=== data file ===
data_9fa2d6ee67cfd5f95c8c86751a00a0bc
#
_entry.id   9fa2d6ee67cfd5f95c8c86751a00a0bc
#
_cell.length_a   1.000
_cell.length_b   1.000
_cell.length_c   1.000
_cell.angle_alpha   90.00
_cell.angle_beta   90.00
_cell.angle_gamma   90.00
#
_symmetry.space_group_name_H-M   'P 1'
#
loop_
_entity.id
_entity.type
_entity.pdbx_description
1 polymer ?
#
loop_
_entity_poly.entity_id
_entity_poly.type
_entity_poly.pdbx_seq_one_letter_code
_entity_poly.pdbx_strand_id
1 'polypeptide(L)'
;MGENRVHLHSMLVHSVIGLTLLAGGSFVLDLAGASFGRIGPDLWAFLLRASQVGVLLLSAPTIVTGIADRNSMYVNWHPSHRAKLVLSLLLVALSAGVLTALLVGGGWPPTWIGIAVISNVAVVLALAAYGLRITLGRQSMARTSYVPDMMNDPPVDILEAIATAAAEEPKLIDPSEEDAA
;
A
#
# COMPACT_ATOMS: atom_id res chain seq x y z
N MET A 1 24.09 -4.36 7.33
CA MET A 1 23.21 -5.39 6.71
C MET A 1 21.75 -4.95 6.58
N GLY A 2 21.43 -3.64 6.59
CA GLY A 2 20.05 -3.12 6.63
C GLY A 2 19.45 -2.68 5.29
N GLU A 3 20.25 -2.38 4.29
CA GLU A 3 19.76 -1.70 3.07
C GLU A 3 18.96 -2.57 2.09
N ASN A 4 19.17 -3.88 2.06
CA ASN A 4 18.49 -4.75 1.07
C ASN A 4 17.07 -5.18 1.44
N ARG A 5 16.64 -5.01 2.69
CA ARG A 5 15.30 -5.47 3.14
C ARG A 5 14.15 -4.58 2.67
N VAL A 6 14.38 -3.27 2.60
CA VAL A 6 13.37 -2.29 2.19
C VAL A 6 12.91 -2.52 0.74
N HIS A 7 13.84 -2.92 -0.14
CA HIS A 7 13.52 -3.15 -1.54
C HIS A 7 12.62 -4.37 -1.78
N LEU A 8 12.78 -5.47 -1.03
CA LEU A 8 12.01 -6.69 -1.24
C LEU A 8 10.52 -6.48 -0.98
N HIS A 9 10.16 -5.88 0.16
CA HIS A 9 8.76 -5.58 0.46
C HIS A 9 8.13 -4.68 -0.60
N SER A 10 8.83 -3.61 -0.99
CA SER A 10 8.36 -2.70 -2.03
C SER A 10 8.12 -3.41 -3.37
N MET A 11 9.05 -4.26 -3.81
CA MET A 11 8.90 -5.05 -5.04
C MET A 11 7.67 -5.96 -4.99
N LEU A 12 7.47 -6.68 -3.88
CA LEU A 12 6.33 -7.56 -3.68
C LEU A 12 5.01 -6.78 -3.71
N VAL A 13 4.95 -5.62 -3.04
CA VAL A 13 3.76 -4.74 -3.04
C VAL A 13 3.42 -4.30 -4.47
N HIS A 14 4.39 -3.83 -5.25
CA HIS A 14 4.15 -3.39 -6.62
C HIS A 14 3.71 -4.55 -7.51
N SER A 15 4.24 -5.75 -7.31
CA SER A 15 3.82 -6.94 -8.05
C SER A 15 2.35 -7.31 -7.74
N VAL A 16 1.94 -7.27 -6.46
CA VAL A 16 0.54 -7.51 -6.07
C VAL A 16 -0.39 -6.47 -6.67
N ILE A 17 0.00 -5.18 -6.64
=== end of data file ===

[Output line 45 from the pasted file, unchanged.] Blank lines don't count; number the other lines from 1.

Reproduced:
C ARG A 5 14.15 -4.58 2.67